Cell and structural biology of Alzheimer’s disease; memory-linked synapse structure and signal transduction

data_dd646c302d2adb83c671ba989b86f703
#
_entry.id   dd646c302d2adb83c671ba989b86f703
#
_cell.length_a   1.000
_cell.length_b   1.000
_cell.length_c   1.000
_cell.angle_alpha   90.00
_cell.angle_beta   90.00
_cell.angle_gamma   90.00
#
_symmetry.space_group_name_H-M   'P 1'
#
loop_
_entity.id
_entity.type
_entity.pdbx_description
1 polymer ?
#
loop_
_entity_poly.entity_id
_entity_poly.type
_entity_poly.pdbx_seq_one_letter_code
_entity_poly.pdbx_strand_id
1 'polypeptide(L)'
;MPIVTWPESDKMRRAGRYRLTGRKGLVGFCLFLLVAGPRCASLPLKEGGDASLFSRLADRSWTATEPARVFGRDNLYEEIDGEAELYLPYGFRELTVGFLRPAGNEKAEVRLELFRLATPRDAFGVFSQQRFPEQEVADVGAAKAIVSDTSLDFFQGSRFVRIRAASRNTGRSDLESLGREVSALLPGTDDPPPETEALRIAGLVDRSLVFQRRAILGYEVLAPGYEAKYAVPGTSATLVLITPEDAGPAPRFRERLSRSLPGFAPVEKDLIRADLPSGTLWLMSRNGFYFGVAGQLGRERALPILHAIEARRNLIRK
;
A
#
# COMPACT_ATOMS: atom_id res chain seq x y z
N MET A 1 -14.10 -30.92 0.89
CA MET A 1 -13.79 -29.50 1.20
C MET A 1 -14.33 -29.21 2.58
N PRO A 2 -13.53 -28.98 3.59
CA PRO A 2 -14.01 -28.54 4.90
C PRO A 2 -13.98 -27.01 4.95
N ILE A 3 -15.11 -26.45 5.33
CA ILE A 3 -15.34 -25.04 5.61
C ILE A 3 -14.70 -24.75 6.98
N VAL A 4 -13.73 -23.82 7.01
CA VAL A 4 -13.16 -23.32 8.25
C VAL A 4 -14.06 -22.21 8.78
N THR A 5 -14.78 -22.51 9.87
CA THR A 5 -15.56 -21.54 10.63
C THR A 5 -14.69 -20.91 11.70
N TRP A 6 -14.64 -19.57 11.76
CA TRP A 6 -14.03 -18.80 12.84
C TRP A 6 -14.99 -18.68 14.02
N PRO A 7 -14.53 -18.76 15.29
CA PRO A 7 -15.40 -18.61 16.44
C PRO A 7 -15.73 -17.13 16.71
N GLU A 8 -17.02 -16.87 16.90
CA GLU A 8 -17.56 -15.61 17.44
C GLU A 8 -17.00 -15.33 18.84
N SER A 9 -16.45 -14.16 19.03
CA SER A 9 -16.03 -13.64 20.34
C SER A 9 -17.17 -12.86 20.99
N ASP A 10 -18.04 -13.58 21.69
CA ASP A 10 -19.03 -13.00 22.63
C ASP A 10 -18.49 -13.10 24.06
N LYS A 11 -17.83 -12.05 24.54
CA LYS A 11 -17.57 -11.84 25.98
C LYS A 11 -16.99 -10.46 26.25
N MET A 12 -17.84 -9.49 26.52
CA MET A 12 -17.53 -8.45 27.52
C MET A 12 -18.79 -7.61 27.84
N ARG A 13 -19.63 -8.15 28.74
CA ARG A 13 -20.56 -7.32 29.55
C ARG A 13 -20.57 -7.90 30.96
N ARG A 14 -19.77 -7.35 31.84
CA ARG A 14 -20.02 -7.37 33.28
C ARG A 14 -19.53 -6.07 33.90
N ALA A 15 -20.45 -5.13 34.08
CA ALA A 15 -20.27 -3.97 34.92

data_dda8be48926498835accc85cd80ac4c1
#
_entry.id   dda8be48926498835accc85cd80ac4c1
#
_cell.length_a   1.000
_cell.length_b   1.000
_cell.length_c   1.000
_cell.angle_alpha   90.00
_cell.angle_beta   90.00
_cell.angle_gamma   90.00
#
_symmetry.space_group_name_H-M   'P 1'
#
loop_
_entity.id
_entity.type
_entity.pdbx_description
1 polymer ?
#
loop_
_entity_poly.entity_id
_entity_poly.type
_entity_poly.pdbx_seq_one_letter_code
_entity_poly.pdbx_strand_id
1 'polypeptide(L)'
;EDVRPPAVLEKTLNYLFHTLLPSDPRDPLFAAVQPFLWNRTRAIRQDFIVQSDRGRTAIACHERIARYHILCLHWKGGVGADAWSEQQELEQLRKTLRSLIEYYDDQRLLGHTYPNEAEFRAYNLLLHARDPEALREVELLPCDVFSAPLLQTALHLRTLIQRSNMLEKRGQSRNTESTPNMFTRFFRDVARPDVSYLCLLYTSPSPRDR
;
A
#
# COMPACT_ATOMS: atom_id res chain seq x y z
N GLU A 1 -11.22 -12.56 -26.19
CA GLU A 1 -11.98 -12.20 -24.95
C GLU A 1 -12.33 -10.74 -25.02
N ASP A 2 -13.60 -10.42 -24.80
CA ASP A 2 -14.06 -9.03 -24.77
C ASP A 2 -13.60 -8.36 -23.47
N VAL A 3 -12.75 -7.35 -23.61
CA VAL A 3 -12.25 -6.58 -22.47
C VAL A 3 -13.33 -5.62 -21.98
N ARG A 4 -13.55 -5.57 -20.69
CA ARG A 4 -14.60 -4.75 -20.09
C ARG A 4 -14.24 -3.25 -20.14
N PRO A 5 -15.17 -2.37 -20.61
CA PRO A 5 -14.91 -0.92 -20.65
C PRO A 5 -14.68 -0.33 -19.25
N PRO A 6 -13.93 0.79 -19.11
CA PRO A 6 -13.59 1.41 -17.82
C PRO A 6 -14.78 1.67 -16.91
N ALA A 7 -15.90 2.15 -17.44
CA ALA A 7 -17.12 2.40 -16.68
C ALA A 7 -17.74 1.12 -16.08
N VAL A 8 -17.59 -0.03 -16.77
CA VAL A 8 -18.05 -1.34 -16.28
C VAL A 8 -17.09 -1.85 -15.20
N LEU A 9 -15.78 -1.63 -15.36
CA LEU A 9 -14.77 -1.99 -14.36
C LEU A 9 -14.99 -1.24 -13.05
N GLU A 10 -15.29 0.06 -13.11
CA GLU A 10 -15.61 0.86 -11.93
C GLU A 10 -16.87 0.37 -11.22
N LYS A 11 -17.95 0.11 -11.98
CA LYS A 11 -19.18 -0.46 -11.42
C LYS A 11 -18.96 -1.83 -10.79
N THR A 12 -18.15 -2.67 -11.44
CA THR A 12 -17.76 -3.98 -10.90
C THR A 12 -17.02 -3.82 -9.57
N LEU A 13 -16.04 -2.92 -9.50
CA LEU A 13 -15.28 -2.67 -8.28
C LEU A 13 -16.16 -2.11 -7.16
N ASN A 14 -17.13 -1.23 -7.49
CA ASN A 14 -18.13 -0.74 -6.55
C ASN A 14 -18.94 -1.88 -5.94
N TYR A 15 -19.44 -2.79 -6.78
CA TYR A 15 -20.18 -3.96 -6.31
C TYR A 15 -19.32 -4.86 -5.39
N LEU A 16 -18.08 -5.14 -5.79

We have discovered novel neurotoxins that appear to account for memory failure in Alzheimer’s disease. We call these molecules “ADDLs,” and they comprise small soluble oligomers of the amyloid _ peptide. ADDLs target memory-linked synapses and interfere with mechanisms essential for memory formation. We do not know how this happens at the molecular level, but current experiments are designed to discover specific ADDL toxin receptors and elucidate how these toxin receptors disrupt memory-linked synaptic structure and signaling. Structural studies of ADDLs, which are tremendously elevated in AD-afflicted brain, should play an important role in developing the first effective therapeutic Alzheimer’s drugs and vaccines. Discovering how ADDLs disrupt memory formation ultimately may give new insight into molecular memory mechanisms as well as the brain’s potential for memory enhancement.